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Archive for May, 2012


I went down to Birmingham with Chris Hill, one of the MSc students joining the lab for the summer to meet Barry Leadbetter, who has made seminal contributions to our understanding of choanoflagellates. Now that we are armed with genome sequences, these unicellular eukaryotes look very much to be the the descendants of the unicellular ancestor of metazoa. They have a tyrosine kinome, which is a hallmark of metazoa, since virtually all cell-cell communication in animals involves tyosine phosphorylatioin at some point, even though tyrosine phosphate only accounts for ~2% of protein phosphorylation in a mammalian cell. Even more exciting from our perspective, was the analysis done by Alessandro Ori, which identified genes in choanoflagellates that might encode enzymes for heparan sulfate and chondroitin sulfate biosynthesis.

Barry provided us with detailed instructions and, most importantly, the benefit of his years of experience of growing these animals. We brought cultures of M Brevicolis and of S Rosetta back to the lab and we now embark on the adventure of growing these creatures, with the aim of seeing if we can find biochemical evidence for heparan sulfate.

More information on these organisms here and here.

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A superb FGF Gordon Research Conference closes. One frequent question was the identity of the first paper on FGFs . Thankfully it is a paper published by a learned society, so it is available from the Company of Biologists as a PDF.

Studies on the growth of tissues in vitro VI. The effects of some tissue extracts on the growth of periosteal fibroblasts

Trowell, OA and Willmer, EN

JOURNAL OF EXPERIMENTAL BIOLOGY Volume: 16 Issue: 1 Pages: 60-70 Published: JAN 1939

Well worth a read in my opinion. When I first got a copy from the library, I caught a bad cold from the dust on the volume. Now the PDF is available, this should no longer be a problem!

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Gareth Holder’s paper, just published in Soft Matter, is the latest from a long-standing collaboration with Peter Weightman in Physics and Ed Yates in Integrative Biology. The paper highlights some surprising features of heparin. Unlike an uncharged model polysaccharide heparin chains clearly have the potential to produce long-range order. Our next challenge is to see if this holds up in mixtures and in the presence of proteins. Nonetheless, this work raises intriguing possibilities for extracellular matrices to possess long-range order of nanoscale structural units

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A rather interesting video, courtesy of William Birch at IMRE, which suggests that zebrafish can detect CS released by injured fish and that this causes a fear response. Makes sense, in that injury to skin would release CS and uninjured fish would want to move away from whatever has bitten the injured fish.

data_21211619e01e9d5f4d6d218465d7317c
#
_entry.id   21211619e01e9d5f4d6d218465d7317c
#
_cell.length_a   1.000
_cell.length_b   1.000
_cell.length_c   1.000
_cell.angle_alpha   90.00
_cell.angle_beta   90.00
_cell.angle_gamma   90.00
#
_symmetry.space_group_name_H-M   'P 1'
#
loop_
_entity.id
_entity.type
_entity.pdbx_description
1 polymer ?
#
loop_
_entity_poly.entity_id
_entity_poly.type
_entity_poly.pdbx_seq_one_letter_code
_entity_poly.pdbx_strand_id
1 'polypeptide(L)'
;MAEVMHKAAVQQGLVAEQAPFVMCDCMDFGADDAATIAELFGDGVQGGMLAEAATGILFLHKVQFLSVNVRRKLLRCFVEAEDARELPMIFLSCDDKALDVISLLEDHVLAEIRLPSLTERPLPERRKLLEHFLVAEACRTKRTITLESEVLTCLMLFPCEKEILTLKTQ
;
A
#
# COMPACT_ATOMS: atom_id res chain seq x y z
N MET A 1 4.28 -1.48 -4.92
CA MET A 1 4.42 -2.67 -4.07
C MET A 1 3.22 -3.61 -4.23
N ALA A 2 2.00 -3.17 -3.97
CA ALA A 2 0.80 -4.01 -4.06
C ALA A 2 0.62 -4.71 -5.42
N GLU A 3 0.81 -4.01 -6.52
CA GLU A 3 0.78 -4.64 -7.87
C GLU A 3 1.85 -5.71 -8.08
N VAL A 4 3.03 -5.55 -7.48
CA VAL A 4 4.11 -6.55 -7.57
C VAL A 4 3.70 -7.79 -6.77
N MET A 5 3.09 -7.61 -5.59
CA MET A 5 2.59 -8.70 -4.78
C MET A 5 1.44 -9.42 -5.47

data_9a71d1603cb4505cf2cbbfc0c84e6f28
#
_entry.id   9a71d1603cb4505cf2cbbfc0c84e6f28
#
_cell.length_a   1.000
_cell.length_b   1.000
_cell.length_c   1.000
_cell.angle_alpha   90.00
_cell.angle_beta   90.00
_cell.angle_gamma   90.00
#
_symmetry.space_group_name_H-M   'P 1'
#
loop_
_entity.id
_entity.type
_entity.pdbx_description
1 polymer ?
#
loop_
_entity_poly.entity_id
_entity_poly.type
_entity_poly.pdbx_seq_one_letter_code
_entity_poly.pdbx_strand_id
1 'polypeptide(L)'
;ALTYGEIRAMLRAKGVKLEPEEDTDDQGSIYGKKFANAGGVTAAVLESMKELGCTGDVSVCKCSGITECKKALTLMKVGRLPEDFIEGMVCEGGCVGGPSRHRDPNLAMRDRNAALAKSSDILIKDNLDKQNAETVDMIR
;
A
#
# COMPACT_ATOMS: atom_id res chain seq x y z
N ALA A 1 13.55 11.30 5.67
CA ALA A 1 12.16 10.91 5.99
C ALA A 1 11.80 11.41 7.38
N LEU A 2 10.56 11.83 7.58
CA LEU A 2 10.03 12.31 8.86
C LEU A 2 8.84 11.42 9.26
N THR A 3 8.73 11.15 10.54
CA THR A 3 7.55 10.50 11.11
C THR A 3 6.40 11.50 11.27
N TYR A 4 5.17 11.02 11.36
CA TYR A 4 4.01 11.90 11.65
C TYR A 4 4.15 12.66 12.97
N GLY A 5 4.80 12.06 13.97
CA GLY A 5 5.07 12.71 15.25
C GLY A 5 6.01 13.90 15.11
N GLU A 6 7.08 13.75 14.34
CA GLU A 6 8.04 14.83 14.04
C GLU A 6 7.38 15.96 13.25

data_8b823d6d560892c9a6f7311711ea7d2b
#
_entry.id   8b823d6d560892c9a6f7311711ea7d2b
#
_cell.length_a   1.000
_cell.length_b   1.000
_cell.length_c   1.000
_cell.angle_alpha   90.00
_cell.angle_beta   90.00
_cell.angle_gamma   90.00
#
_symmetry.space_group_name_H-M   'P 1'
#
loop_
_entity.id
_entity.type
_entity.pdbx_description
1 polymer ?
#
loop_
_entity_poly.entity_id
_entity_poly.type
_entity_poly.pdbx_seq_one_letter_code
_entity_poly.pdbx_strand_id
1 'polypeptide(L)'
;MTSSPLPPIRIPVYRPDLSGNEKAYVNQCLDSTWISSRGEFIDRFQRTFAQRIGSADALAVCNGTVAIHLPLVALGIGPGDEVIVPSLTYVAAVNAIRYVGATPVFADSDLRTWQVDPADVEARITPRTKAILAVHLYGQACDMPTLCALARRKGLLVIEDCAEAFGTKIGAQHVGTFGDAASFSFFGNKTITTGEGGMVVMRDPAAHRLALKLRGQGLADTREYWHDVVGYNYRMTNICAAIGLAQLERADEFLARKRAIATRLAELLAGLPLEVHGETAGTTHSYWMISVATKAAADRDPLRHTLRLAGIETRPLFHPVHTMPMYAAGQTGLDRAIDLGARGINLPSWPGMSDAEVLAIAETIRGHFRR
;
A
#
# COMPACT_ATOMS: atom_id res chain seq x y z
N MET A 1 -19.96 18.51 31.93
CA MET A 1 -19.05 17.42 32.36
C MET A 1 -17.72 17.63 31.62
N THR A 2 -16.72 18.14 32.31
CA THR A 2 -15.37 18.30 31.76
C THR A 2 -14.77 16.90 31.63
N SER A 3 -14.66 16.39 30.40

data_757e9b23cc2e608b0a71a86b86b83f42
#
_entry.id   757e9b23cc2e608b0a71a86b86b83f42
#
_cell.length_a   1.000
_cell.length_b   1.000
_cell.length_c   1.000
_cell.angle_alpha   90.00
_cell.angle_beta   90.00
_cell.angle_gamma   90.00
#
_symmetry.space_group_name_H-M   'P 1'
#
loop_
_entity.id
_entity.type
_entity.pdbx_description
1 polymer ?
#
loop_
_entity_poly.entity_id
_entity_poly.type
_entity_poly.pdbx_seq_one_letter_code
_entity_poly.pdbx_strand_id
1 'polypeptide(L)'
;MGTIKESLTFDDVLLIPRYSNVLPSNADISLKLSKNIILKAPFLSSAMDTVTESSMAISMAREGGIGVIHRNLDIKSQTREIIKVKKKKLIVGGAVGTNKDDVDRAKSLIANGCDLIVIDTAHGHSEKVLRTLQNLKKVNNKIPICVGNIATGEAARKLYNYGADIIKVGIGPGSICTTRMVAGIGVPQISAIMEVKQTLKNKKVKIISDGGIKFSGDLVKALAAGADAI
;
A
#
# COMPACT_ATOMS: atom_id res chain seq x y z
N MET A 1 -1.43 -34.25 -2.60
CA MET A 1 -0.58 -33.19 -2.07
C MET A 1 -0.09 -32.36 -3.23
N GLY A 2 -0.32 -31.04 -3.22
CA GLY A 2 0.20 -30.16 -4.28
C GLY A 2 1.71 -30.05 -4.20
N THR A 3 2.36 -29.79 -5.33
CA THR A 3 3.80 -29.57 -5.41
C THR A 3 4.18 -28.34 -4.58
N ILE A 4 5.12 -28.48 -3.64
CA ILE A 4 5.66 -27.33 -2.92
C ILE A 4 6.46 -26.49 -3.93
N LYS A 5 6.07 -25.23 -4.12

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FGF GRC


Arrived at les Diablerets late afternoon for the FGF Gordon Research Conference. A fantastic conference venue and it is great to have a week to look forward to discussions with colleagues on our favourite proteins.

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Richard Pickersgill from Queen Mary University of London will deliver a seminar on Monday 14th May at 13:00 in LT3 entitled “Structural insights into the bacterial type II secretion system “.

Richard’s work is an example of the contribution that structural biology can make to infection biology, food security and biotechnology. In particular, he will describe his latest results on the bacterial type II secretion system. Richard is an entertaining and lively speaker and his talks are always enjoyable.

The first part of the seminar is concerned with synthetic biology underpinning industrial biotechnology, the second with studies of a bacterial secretion system important in human disease and food security. Firstly, some highlights will be presented from recent work on carbohydrate active enzymes and enzymes of cobalamin biosynthesis. Remarkably, several of the cobalamin biosynthetic enzymes trap (and do not readily release) their products. Another way of trapping reactive and labile pathway intermediates is to enclose them and the enzymes of the pathway in a microcompartment (bioreactor) and I shall briefly describe work on bacterial microcompartment shell proteins. The second part of the seminar will look at the molecular basis of the interaction between the outer-membrane secretin and the lipoprotein pilotin essential for its correct assembly in the outer-membrane of several bacteria. These and other essential interactions will be discussed along with opportunities for halting the secretion system and preventing disease.

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Vito Volterra’s birthday was May 3. Volterra was a noted Italian mathematician, who is perhaps best known for developing differential and integral equations and his contributions to mathematical biology, a key area of endeavour nowadays. He lost his job at the University of Rome for refusing to attend Benito Mussolini’s party to drink with them.

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